by Geoff Palmer

Choosing the Best Plant-Based Protein: Digestion, Utilization, and Quality

Finding the best plant-based protein when you're following a plant-based or vegetarian diet ensures that your body has the resources it needs to repair current muscle fibers and build new ones. Evaluating the plant-based proteins you have available based on key factors helps you pack as much nutrition into every bite. Consider the following three crucial elements: digestion, utilization, and quality.

Quality vs Quantity

If there was ever an argument for quality vs quantity, it's worth exploring here. It's important to remember that the amount of protein you consume isn't the primary concern. Instead, what you need to think about is what portion of the protein you consume can be utilized by your body. In order for your body to effectively absorb protein via the bloodstream, it has to be broken down into peptides and amino acids. Three key elements to consider when choosing a plant-based protein so the maximum in amino acids is available include:

  • Enzymes: Research has shown that the protease enzyme, ProHydrolase, is the most effective at breaking down proteins. It's been shown to be so effective at breaking down proteins that not only do they have more bio-availability, but the peptides that can cause bloating and gas are reduced as well. This is the enzyme we use in our Clean Green Protein.
  • Protein Digestibility Corrected Amino Acid Score (PDCAAS): This score is a measurement of the quality of a protein. It's based both on the ability of a human to digest it and how well that protein meets the requirements for essential amino acids. Proteins are scored from 0.0 to 1.0 with the latter demonstrating the maximum digestibility in amino acids. For reference, hemp protein has a PDCAAS of .46 while pea protein is close to .90 and Lentein is a solid .93.
  • Fiber and Prebiotics: Prebiotics -- perhaps better known as soluble fiber -- encourage a healthy gut microbiome so your body is better able to digest nutrients, including protein, and absorb their elements. Consuming protein that contains prebiotics assists with maintaining a healthy gut in a sustained way instead of relying on short-lived probiotics that are sprinkled in randomly. In addition, if your protein doesn't contain fiber, constipation could result. A single scoop of Lentein, a whole food, contains 32% of your Daily Value for fiber.

The Other Side of the Protein Coin

Depending on the plant-based protein you choose, your body will have access to differing amounts of amino acids (AAs). Ensuring that you ingest enough of the right types of AAs is vital to both your health and your performance. Choosing plant proteins that offer richer sources of AAs allows for greater efficiency. You can then eat less protein which means you'll consume fewer calories and reduce the potential for fat gain. At the same time, you'll be providing your body with the optimum amount of AAs that allows for the stimulation of muscle growth that will support the physique you desire.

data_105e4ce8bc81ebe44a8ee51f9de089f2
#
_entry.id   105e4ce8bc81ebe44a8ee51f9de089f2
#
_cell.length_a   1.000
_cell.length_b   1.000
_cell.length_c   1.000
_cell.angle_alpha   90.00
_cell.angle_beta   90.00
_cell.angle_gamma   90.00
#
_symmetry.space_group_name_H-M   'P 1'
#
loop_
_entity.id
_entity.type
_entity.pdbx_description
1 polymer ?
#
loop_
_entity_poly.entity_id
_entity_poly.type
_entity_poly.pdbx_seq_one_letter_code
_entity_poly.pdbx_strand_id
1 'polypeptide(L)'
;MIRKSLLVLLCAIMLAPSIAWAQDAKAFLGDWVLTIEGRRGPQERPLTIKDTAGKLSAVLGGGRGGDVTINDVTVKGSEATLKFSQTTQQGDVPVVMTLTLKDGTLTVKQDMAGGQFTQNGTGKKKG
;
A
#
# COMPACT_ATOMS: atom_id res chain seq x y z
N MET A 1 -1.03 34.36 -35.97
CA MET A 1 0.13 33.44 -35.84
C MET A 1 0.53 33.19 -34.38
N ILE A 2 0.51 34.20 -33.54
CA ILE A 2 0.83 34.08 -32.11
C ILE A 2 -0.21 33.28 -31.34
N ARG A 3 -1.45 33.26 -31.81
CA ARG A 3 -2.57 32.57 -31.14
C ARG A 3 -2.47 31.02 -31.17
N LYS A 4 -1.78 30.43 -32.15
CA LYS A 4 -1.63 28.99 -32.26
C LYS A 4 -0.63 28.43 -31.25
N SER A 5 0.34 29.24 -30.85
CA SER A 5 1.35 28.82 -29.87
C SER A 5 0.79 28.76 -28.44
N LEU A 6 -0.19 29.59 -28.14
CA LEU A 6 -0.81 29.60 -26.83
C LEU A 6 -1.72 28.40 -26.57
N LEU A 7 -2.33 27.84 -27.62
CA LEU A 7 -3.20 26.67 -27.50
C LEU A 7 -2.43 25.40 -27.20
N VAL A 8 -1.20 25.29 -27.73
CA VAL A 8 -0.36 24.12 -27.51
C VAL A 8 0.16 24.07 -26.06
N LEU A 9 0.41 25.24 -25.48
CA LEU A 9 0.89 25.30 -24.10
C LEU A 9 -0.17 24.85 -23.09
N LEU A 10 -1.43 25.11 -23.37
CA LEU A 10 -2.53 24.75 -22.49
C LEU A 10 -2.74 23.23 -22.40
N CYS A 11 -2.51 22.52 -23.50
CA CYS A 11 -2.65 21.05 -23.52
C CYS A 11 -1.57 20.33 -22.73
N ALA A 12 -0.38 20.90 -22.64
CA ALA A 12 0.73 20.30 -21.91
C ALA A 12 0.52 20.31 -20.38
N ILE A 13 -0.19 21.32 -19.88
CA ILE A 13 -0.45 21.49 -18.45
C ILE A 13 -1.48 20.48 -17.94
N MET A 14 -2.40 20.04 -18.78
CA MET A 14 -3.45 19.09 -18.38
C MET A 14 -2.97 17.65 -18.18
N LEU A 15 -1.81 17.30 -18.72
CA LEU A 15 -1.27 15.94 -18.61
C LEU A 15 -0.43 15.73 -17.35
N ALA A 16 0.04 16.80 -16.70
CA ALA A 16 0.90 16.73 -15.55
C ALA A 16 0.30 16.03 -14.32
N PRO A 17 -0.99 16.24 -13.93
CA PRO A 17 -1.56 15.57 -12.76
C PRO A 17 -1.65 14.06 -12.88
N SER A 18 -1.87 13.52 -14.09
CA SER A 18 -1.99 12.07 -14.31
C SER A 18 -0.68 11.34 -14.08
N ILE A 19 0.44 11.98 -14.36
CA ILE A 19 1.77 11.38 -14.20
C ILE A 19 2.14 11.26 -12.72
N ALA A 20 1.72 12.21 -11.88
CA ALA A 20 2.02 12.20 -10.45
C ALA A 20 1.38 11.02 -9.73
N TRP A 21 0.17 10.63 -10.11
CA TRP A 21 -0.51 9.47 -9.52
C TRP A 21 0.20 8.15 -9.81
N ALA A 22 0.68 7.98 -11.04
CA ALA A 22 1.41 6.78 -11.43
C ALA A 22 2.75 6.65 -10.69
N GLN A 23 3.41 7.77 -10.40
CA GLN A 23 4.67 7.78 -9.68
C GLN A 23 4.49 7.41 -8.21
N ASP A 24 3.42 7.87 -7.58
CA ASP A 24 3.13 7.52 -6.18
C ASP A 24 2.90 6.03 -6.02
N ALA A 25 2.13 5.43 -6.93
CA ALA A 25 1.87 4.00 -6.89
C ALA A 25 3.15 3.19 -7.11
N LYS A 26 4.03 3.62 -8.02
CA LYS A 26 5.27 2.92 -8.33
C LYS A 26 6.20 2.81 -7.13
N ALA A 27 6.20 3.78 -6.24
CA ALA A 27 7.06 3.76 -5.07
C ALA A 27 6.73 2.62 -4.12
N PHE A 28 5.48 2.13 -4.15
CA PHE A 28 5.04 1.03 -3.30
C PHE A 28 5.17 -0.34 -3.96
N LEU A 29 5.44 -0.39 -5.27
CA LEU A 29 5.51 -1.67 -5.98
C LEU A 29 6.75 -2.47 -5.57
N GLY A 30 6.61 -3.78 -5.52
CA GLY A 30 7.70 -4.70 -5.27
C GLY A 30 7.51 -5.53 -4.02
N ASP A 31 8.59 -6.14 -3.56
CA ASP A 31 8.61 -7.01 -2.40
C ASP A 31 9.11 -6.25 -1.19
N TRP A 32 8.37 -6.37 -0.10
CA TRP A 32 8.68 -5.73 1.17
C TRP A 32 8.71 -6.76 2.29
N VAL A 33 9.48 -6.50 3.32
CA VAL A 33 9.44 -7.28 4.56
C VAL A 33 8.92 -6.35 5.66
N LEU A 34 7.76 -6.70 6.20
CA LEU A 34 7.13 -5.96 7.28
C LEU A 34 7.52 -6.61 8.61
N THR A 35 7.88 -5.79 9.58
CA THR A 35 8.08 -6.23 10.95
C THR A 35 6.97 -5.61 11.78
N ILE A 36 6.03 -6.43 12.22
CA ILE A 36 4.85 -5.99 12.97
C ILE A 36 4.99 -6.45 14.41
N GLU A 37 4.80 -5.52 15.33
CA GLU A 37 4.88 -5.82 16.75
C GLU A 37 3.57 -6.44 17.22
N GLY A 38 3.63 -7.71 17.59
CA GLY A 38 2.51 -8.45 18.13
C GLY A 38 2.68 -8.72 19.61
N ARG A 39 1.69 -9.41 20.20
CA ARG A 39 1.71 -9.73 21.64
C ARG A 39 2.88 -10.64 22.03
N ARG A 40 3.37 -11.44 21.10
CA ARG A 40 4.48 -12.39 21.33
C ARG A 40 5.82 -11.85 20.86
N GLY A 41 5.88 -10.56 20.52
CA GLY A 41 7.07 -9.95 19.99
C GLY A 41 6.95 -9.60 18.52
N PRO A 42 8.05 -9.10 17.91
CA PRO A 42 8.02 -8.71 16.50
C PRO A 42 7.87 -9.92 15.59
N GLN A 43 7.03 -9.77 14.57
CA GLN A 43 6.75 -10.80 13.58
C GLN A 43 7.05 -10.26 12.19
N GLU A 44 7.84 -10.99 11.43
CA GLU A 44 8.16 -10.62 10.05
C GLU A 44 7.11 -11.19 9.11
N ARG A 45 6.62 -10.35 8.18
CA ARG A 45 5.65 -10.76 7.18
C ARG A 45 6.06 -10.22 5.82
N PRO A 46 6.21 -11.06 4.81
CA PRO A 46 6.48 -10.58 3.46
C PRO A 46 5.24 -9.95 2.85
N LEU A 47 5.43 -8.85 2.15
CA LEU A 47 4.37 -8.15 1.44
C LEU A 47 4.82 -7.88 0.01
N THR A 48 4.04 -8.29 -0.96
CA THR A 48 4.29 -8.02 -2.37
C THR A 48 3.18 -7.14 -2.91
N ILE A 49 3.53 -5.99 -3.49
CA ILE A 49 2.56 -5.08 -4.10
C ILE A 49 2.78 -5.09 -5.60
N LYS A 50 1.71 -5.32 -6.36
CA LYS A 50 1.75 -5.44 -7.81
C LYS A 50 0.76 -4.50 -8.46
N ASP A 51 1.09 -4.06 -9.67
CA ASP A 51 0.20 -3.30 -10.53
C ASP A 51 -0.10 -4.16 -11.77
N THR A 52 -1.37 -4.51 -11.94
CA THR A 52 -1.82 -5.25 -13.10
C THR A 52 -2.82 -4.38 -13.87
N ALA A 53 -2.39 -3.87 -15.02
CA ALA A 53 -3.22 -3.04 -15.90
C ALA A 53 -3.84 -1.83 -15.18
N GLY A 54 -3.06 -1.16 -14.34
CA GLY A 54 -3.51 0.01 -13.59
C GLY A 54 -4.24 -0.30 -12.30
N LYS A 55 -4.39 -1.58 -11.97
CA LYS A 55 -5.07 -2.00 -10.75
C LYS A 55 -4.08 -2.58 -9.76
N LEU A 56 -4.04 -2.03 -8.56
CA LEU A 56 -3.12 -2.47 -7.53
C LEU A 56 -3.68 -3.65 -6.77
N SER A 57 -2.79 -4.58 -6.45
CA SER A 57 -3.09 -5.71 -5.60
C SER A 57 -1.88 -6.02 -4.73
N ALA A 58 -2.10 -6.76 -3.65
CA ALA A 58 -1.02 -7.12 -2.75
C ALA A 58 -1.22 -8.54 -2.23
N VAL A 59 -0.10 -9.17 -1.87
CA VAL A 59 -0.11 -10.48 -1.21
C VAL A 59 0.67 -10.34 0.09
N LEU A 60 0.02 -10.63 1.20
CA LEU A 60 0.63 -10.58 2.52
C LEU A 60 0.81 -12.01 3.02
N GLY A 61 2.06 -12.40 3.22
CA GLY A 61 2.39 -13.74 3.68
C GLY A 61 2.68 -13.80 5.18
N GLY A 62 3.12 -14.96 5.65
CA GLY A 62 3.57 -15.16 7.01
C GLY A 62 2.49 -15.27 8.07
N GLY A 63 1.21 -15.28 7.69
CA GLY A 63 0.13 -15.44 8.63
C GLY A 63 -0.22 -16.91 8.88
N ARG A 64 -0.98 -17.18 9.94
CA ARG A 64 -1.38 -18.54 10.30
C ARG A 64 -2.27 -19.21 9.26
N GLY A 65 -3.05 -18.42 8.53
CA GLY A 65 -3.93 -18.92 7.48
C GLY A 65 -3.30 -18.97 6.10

The "Complete Protein" Myth

It's time to put the outdated and false idea that plant proteins are "incomplete" to rest right here and now. The fact is that all plants are complete proteins. This means that they each contain all nine of the essential amino acids (EAAs).

To further dispel this falsehood, it's important to realize just how intertwined plants are to the very makeup of your body. All of the EAAs that are contained in every human and animal's muscles are made up of plants, as well as some bacteria. Like other animals, humans are not able to make EAAs on their own. This is why they must be consumed. Hence the name: "essential amino acids." Animals and humans must consume EAAs from their diets.

All Plants are Not Created Equally in EAAs

Though it is true that all plants have all the EAAs (essential amino acids), there are some that are better sources of these EAAs than others and that higher amounts. Muscle growth relies on a sufficient amount of EAAs while other proteins -- such as enzymes -- are necessary for nearly every function within the human body. In order to stimulate optimal muscle growth, seek out protein sources with the most EAAs. While soy and pea protein is at the top of the list, Lentein contains the highest amount of EAAs.

Branched Chain Amino Acids (BCAAs) and Protein Quality

The proper synthesis of muscle protein relies on three branched-chain amino acids (BCAAs): isoleucine, valine, and leucine. In addition, leucine boosts muscle protein synthesis (MPS). Lentein contains the highest amounts of BCAAs.

As you can see, the quality of the plant-based protein you choose is closely related to the ease with which your body can digest and then utilize it. Choosing a plant-based protein that offers your body the most in EAAs and BCAAs while also maintaining a high PDCAAS, BCAA and fiber level gives you more bang for your buck without increasing your caloric intake.

Geoff Palmer
Geoff Palmer



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